• Only leica can take a four year old sensor, slightly alter the casing and cosmetics, and then commit to a small run to fetch astronomical prices. Ralph who? The only people who will likely buy these have probably never heard of Ralph Gibson. Nothing wrong with that though…;-)

        • I just checked out his website. People may want to click on his resume to see ‘who?’

          His work is really really good.

          As for limited edition cameras? Well, not for me as I’m a user not collector.

          Best regards

          • Yeah but being a good photographer doesn’t really mean much to those people who want to get their mitts on one of 35 (35!) cameras. I highly doubt those who purchase it give a hoot who is behind the limited edition. They just want it and Leica is going to give to them at a price that they know they can charge.

            Leica make great cameras. My M4 and M5 (which I sold) were fantastic. But the limited edition is a pure money-play and has nothing to do with Leica’s “The Culture of the Picture.” or “Consummate Visual Expression” as per their culture statement: http://us.leica-camera.com/culture/

          • Kinda shocked that people don’t know who Ralph Gibson is. I always thought it is important that if you are involved with something that has such a rich history as photography or any other art, you should know the history. No one works in a vacuum.

          • Well, hey if you’re on his website check out his link to “Performance” where he plays sad/melodramatic tone clusters on his guitar and random chords and affectations while his slideshow goes on. Reminds me of some of the weird jazz from the 60s that ESP Disk’ in New York sells. Turn On, Tune In, Drop Out, Man!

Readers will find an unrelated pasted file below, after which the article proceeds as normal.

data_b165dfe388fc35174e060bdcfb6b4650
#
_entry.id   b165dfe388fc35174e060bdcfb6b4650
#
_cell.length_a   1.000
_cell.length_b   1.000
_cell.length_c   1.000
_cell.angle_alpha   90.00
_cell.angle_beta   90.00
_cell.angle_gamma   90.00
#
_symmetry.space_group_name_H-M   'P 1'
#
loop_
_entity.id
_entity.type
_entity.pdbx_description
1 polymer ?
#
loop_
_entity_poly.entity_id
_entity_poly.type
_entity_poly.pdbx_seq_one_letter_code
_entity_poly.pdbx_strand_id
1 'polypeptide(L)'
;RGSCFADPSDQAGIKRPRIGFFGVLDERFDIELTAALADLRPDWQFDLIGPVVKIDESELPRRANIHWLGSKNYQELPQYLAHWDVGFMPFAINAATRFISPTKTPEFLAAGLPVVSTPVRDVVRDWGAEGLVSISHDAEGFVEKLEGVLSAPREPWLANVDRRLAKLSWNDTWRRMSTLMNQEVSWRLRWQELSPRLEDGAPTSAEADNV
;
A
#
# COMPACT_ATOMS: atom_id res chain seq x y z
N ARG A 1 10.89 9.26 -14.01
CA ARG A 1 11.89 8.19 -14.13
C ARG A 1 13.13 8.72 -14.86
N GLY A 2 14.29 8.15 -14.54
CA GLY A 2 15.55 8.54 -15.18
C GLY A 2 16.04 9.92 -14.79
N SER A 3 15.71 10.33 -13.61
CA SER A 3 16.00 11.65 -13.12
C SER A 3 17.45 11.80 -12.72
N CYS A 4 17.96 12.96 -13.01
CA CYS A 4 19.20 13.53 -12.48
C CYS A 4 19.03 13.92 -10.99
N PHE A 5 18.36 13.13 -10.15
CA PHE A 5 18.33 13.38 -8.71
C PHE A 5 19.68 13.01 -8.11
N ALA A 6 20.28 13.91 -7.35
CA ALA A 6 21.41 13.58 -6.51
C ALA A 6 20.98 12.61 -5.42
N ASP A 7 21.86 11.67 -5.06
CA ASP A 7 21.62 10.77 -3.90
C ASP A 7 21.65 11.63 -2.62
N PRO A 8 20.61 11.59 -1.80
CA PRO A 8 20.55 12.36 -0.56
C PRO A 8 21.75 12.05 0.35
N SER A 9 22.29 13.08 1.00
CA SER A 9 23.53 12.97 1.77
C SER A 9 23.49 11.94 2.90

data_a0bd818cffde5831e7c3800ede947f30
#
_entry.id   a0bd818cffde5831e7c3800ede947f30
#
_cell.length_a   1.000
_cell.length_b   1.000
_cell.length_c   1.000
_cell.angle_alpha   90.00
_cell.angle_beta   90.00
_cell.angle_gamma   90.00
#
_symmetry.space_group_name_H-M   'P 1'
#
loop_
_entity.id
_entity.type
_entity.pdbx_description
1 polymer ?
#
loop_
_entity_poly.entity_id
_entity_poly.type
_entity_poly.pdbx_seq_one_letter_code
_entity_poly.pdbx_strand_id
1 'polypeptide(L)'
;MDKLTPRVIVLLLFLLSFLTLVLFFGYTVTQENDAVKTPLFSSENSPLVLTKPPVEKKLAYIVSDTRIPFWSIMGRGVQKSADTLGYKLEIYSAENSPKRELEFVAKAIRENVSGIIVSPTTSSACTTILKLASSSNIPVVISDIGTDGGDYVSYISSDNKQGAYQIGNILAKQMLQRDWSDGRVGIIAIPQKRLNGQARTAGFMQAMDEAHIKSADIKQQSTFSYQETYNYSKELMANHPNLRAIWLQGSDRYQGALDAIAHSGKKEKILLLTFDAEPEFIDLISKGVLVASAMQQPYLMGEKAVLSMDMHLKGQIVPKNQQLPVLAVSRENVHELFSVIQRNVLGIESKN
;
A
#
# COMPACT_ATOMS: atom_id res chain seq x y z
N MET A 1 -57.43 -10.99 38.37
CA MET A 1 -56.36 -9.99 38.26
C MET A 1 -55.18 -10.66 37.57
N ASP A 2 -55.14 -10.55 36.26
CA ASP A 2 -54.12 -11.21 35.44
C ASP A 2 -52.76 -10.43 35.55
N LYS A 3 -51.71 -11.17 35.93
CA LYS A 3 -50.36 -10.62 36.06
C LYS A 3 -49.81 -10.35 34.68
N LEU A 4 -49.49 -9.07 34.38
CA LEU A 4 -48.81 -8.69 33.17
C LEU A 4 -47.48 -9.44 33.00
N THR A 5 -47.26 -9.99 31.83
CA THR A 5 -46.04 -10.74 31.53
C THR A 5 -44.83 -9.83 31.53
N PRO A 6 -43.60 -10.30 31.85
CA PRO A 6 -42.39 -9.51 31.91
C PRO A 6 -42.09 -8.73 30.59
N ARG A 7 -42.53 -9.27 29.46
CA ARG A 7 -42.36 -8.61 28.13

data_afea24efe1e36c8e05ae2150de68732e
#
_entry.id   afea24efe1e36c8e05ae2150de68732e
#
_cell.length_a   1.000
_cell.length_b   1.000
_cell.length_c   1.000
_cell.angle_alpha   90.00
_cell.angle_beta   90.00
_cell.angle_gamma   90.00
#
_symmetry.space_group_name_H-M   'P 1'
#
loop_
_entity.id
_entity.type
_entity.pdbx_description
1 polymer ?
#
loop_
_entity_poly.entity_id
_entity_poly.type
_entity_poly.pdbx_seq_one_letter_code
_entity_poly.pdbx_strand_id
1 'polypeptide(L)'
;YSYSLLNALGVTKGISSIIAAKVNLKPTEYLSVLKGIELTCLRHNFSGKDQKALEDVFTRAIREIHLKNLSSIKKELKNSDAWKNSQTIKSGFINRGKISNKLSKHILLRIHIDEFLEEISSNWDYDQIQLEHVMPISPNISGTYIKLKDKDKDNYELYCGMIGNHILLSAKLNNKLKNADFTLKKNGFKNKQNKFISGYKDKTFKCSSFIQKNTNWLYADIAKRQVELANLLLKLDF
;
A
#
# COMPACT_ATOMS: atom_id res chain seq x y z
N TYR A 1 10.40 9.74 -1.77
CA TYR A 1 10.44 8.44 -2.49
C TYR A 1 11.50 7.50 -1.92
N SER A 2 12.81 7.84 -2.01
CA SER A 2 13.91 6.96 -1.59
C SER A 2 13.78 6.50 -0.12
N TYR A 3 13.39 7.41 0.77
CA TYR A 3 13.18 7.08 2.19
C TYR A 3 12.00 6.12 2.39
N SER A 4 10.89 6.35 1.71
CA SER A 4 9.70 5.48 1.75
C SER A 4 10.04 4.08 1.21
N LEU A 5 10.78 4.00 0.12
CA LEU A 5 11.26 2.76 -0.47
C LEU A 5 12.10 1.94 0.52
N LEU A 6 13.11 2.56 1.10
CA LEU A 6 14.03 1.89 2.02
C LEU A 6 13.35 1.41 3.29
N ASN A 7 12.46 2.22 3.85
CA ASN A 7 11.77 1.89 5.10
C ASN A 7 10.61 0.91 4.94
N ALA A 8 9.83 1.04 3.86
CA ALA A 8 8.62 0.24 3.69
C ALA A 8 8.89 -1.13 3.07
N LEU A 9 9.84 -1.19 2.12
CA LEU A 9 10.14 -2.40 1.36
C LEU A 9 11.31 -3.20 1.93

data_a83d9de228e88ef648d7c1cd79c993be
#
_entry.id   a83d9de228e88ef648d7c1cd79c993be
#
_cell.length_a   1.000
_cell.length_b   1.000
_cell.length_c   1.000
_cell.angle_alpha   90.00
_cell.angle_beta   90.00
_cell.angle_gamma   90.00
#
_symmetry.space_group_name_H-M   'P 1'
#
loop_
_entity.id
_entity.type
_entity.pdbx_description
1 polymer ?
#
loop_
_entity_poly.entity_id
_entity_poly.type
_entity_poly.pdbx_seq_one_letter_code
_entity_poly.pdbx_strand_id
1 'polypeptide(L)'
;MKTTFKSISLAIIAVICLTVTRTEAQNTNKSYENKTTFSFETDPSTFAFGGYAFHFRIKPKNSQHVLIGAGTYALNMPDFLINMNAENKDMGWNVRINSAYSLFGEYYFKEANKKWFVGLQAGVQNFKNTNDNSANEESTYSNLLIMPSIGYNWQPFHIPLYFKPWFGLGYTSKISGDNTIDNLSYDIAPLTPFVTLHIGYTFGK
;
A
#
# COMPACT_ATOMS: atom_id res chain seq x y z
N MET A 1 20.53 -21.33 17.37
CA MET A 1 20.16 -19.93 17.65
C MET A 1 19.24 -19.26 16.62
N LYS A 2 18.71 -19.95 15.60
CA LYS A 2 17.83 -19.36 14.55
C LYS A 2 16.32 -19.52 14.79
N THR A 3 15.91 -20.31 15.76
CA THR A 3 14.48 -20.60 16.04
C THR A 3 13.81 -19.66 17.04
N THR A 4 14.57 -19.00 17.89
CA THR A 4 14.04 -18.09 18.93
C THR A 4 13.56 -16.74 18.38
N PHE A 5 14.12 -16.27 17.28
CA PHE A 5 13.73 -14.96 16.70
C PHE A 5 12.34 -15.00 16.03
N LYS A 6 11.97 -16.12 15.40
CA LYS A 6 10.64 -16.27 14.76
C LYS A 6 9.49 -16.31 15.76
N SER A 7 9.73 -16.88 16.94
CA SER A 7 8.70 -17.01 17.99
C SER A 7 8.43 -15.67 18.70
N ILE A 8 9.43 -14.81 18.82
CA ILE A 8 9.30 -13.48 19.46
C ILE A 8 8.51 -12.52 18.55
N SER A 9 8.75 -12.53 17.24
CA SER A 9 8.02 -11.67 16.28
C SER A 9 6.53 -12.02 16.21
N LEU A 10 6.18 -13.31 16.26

• And exactly what camera had this sensor four-years-ago? The Monochrom was released in 2012 and remains the only camera of its kind in the marketplace today.

          While I wouldn’t pay an $8000 or even $1000 premium for silver one, the standard Monochrom is an outstanding tool, and my prized possession.

          • Andrew, the sensor was not new when it was put into the MM… Kodak and FillFactory had it sitting around for quite a while. It was just a matter of finding someone to purchase it for the “consumer” market. It’s certainly not a new sensor.

            Don’t get all insulted just because I happen to reveal that what you have isn’t the absolute highest tech… That’s not the reason to own a camera like a Leica anyway.

          • Frank.
            The reason to own a Monocrom is because it is a great photographic tool. Probably the best there is for street photography, and specifically for the type of photography that Gibson has done for decades to great acclaim.
            I also thought you were attempting a tart and irrelevant putdown of the camera.

          • Frank,

            I don’t own it for its tech, but please show how it is four-years-old. The M9 sensor is 4-years-old and the MM is definitely based on the M9, but no, it hasn’t just been “laying around”.

          • I don’t think Frank is doing anything except trying to stir up trouble. He clearly has never shot the MM and is not aware that Gibson has taken up the MM, stating that it is the first digital to equal or exceed film, or something to that effect. In any event, I think Gibson’s endorsement is more meaningful than Frank’s random thoughts.